Seeing him get back on an even keel didn’t just make me happy, it inspired me. Five months ago, at 48, I sought professional help for major focus issues that were practically debilitating. It seemed like out of nowhere, I just couldn’t get out of my own way. Since my ADHD diagnosis in December, I have felt so much better. It’s been a wonderful relief. And if it weren’t for my son, I would not be on the road to success. With our diagnosis we can now give ourselves permission to be who we are, with what we have, because we can understand it, and we aren’t alone. It’s been such a freeing journey that we are now trying to help others by sharing our story and experience.
Teens can feel alone quite often, whether it be in school, with peers or siblings, and especially with their parents. How would anyone else know how they really feel? Imagine walking around like that for years. My son did. How many other kids are? I wish I’d gotten diagnosed decades ago for my issues. My childhood would have been much different and much better. Waiting to address mental health until we are older makes things so much more difficult. It doesn’t have to be that way. Some kids don’t get a chance to get help because they wind up feeling so isolated and alone, fearful and discouraged that they take their own lives. That is not the outcome we want. There are some things that parents can do to become a trusted confidant (a safe place) for their kids. Here are 6 of them:
1. Know your teen’s behaviors and be aware of changes in them or their habits.
2. Don’t be afraid to gently mention to your teen if you notice a change, do a check-in to see how they’re feeling (about anything).
3. Don’t be afraid to ask how you can help.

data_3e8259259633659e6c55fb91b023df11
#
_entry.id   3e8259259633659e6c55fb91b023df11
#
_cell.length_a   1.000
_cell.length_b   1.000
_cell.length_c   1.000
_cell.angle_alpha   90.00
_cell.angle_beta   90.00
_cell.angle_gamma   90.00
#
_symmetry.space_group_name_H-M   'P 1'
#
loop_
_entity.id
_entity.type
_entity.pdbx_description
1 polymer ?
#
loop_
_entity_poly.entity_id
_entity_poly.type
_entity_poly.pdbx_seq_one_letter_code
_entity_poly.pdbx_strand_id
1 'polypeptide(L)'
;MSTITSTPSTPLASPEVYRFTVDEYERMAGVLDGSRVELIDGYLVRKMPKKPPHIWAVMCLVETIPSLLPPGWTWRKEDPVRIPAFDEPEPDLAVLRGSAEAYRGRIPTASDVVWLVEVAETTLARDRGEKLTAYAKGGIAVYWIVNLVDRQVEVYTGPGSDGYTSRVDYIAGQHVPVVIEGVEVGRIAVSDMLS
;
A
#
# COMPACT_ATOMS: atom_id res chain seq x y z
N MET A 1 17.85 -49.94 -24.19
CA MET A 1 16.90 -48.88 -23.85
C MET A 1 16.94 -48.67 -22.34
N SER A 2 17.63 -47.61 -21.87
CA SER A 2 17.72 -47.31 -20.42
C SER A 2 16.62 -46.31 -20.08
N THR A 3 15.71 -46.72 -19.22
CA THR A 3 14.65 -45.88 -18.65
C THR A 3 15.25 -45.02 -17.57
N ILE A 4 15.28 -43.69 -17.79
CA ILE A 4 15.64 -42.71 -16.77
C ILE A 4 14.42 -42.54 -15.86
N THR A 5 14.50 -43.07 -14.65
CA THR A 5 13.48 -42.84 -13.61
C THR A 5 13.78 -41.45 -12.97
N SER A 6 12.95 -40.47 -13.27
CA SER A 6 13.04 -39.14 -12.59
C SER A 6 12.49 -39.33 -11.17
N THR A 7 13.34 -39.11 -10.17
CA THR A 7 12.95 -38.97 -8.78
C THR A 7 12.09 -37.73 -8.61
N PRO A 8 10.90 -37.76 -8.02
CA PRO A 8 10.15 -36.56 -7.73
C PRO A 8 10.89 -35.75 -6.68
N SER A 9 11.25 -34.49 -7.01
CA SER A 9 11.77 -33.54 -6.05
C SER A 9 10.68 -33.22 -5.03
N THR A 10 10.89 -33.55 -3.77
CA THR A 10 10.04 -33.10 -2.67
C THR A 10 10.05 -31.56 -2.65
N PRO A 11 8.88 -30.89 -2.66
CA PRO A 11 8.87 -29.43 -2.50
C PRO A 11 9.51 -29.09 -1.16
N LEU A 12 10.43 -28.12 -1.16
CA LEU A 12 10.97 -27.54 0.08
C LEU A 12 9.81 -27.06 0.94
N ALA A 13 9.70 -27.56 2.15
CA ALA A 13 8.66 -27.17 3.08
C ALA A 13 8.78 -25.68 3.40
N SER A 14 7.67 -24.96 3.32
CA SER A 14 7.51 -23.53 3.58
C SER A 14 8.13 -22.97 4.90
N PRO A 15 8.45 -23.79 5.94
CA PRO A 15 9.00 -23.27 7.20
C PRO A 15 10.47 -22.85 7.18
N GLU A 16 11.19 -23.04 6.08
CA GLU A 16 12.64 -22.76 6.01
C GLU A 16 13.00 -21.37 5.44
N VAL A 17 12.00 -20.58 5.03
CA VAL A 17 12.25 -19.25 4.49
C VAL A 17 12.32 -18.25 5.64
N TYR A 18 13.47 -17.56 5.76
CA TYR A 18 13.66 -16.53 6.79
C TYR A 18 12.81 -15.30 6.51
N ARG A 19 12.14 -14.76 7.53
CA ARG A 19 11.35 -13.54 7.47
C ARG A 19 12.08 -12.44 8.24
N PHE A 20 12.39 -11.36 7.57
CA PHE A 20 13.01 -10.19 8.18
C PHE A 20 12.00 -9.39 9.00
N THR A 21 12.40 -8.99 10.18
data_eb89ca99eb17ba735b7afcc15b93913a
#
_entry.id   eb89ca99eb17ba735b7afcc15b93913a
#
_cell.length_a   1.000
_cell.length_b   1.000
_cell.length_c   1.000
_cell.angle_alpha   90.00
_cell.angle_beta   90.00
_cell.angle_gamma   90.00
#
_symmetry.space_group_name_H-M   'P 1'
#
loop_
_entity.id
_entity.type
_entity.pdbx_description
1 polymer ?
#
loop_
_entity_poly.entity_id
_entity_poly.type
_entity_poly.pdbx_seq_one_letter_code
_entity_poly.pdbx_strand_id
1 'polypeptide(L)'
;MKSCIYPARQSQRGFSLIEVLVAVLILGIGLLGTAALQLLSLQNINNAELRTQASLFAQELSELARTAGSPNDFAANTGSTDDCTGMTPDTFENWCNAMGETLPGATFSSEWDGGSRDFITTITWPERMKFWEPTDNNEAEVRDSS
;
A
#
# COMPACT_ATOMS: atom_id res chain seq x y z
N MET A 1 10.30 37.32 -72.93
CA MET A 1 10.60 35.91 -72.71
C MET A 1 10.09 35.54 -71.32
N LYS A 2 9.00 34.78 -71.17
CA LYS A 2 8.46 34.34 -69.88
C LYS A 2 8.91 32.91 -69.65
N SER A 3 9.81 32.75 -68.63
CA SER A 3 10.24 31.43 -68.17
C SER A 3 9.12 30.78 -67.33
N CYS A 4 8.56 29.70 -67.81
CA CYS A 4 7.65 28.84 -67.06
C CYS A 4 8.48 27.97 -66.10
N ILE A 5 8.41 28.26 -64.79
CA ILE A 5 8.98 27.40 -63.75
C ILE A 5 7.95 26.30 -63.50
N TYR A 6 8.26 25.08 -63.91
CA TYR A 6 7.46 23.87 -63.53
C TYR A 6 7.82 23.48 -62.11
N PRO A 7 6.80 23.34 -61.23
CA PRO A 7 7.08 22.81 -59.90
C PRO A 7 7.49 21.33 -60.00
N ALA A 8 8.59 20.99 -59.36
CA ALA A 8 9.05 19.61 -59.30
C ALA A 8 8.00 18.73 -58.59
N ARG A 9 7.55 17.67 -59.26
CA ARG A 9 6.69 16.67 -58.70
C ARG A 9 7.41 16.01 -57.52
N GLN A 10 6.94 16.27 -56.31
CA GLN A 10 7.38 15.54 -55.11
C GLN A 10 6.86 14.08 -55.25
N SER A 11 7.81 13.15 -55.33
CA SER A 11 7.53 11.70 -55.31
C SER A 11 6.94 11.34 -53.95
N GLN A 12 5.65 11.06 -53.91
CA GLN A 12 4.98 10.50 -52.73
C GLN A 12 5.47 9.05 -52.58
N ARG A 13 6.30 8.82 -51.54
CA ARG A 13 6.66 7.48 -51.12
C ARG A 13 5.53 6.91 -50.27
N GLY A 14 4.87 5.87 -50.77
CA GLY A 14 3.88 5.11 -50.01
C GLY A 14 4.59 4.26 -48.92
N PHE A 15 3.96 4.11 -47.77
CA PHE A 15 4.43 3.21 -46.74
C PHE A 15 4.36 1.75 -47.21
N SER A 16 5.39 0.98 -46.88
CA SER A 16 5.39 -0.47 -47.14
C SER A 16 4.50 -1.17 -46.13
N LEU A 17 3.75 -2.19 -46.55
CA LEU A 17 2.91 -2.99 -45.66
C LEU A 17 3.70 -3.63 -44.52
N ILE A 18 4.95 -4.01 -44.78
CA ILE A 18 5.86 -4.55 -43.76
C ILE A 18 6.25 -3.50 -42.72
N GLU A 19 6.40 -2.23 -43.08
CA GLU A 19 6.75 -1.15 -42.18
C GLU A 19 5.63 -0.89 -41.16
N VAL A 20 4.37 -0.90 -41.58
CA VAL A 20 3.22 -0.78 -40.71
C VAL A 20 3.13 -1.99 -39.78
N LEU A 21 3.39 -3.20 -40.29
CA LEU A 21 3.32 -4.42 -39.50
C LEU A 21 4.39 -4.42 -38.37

4. Try to understand all the pressures teens are up against and recognize if/how you play a part in those pressures.
5. Practice telling them that you love them, no matter what…your love is unconditional, and you’ll always be there for them.
6. REPEAT STEPS 1-5 DAILY IF YOU HAVE TO EVEN IF THEY SEEM DISINTERESTED IN TALKING…AT LEAST THEY KNOW YOU’LL BE THERE WHEN THEY ARE. (THIS MIGHT BE THE MOST IMPORTANT.)
Teens fear judgment and are always seeking acceptance (from everyone everywhere) trying to measure up, achieve, and please. We don’t want them to think we do not accept them, or worse judge them or not love them.
I feel very lucky that my son didn’t do half the things he thought about doing…we could have wound up the unlucky ones. We do not know what lies underneath those busy stressed-out teens. Mental health issues are real, and they can affect anyone. SparkRx was the thread that we truly believe was a lifeline for my son…in a time of need, and while we figured things out and then got additional professional help.
If you notice anything odd about your teen, don’t ignore it. Contact your pediatrician, ask for help. I’m not afraid to talk about this, because the cost of being quiet is too high.
Here are some more resources:
My son’s CBS interviews aired on Wednesday, May 25, 2022, the day he graduated from high school.
That night there were multiple reasons to celebrate.